Gnus Manual. Node: Terminology

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10.2: Terminology


This is what you are supposed to use this thing for---reading news. News is generally fetched from a nearby NNTP server, and is generally publicly available to everybody. If you post news, the entire world is likely to read just what you have written, and they'll all snigger mischievously. Behind your back.


Everything that's delivered to you personally is mail. Some news/mail readers (like Gnus) blur the distinction between mail and news, but there is a difference. Mail is private. News is public. Mailing is not posting, and replying is not following up.


Send a mail to the person who has written what you are reading.

follow up

Post an article to the current newsgroup responding to the article you are reading.


Gnus gets fed articles from a number of backends, both news and mail backends. Gnus does not handle the underlying media, so to speak---this is all done by the backends.


Gnus will always use one method (and backend) as the native, or default, way of getting news.


You can also have any number of foreign groups active at the same time. These are groups that use non-native non-secondary backends for getting news.


Secondary backends are somewhere half-way between being native and being foreign, but they mostly act like they are native.


A message that has been posted as news.

mail message

A message that has been mailed.


A mail message or news article


The top part of a message, where administrative information (etc.) is put.


The rest of an article. Everything not in the head is in the body.


A line from the head of an article.


A collection of such lines, or a collection of heads. Or even a collection of NOV lines.


When Gnus enters a group, it asks the backend for the headers of all unread articles in the group. Most servers support the News OverView format, which is more compact and much faster to read and parse than the normal HEAD format.


Each group is subscribed at some level or other (1-9). The ones that have a lower level are ``more'' subscribed than the groups with a higher level. In fact, groups on levels 1-5 are considered subscribed; 6-7 are unsubscribed; 8 are zombies; and 9 are killed. Commands for listing groups and scanning for new articles will all use the numeric prefix as working level.

killed groups

No information on killed groups is stored or updated, which makes killed groups much easier to handle than subscribed groups.

zombie groups

Just like killed groups, only slightly less dead.

active file

The news server has to keep track of what articles it carries, and what groups exist. All this information in stored in the active file, which is rather large, as you might surmise.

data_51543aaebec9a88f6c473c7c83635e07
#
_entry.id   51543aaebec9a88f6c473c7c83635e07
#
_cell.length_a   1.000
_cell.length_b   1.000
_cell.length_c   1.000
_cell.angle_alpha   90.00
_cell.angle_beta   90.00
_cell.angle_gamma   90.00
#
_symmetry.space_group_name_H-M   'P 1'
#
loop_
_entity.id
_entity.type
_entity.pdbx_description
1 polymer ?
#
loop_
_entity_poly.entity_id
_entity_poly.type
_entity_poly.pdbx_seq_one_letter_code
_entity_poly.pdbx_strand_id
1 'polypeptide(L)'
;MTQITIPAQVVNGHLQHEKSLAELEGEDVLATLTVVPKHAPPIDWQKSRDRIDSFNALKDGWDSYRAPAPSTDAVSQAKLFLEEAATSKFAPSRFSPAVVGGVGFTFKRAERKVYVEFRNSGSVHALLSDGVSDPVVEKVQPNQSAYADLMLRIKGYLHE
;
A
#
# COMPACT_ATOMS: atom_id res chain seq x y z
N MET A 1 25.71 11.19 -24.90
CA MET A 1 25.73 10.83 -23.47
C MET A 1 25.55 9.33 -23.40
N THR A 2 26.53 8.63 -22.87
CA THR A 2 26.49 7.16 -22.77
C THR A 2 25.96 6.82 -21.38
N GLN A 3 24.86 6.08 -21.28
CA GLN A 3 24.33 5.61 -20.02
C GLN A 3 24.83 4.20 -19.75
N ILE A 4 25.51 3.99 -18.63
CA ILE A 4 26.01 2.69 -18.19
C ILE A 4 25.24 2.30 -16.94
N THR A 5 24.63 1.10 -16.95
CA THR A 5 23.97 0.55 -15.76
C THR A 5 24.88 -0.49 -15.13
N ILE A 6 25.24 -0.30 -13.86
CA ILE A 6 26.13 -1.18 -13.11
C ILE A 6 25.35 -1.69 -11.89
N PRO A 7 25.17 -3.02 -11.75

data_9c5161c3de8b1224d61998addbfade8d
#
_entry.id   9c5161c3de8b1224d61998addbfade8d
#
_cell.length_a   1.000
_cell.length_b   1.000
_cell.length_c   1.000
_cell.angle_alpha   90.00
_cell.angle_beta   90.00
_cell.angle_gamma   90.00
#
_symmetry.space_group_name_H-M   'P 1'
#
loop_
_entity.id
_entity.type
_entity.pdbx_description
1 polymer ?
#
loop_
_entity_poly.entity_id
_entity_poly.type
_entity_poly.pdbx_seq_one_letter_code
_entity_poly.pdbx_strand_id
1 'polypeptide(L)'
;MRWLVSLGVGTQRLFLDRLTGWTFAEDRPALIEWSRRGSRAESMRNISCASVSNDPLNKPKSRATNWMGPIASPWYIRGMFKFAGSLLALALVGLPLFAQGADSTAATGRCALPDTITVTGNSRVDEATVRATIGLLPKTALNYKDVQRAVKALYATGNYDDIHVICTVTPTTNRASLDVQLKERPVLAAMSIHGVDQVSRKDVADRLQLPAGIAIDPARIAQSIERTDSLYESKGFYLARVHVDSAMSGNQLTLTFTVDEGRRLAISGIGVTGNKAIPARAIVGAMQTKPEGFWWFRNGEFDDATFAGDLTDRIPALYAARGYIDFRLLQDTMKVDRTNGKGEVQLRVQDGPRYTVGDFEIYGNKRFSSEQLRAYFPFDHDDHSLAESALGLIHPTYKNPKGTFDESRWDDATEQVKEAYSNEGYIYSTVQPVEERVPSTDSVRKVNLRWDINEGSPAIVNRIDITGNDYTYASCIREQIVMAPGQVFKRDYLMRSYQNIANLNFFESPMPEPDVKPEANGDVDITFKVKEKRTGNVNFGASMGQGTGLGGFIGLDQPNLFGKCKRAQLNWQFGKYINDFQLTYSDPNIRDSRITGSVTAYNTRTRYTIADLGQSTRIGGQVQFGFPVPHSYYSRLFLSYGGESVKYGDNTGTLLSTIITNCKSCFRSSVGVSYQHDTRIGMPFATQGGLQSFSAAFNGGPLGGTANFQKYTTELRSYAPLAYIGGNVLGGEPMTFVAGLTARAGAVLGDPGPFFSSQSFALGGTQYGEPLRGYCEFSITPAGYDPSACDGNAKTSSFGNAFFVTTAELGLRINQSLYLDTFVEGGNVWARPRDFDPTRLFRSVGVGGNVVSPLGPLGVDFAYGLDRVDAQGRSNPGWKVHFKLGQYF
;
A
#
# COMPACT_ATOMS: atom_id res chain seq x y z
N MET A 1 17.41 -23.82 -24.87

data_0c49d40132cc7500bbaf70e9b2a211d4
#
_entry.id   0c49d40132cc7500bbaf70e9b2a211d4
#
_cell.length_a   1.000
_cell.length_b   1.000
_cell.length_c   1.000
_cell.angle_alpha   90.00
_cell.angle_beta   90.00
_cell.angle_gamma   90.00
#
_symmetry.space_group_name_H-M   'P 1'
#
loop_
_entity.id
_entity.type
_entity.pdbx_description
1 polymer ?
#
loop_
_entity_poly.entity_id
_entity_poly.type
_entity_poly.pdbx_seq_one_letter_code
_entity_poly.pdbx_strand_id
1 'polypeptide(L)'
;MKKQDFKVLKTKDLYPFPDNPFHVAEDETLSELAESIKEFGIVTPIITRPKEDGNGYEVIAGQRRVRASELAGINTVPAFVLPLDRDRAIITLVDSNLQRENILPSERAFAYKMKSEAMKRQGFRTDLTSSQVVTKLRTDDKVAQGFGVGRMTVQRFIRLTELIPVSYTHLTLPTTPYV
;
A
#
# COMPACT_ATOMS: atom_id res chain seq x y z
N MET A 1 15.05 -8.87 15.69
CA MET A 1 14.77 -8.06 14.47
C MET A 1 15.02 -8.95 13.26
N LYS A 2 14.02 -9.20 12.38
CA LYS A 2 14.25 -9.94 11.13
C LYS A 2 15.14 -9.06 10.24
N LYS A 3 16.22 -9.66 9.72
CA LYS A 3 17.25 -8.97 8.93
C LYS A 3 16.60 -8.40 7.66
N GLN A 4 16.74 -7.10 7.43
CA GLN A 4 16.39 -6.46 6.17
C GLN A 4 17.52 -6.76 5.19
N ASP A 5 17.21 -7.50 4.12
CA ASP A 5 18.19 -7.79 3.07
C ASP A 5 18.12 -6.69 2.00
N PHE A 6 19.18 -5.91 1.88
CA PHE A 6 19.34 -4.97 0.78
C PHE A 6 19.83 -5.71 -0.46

bogus groups

A group that exists in the `.newsrc' file, but isn't known to the server (i.e., it isn't in the active file), is a bogus group. This means that the group probably doesn't exist (any more).


The act of asking the server for info on a group and computing the number of unread articles is called activating the group. Un-activated groups are listed with `*' in the group buffer.


A machine one can connect to and get news (or mail) from.

select method

A structure that specifies the backend, the server and the virtual server settings.

virtual server

A named select method. Since a select method defines all there is to know about connecting to a (physical) server, taking the thing as a whole is a virtual server.


Taking a buffer and running it through a filter of some sort. The result will (more often than not) be cleaner and more pleasing than the original.

ephemeral groups

Most groups store data on what articles you have read. Ephemeral groups are groups that will have no data stored---when you exit the group, it'll disappear into the aether.

solid groups

This is the opposite of ephemeral groups. All groups listed in the group buffer are solid groups.

sparse articles

These are article placeholders shown in the summary buffer when gnus-build-sparse-threads has been switched on.


To put responses to articles directly after the articles they respond to---in a hierarchical fashion.


The first article in a thread is the root. It is the ancestor of all articles in the thread.


An article that has responses.


An article that responds to a different article---its parent.


A collection of messages in one file. The most common digest format is specified by RFC1153.

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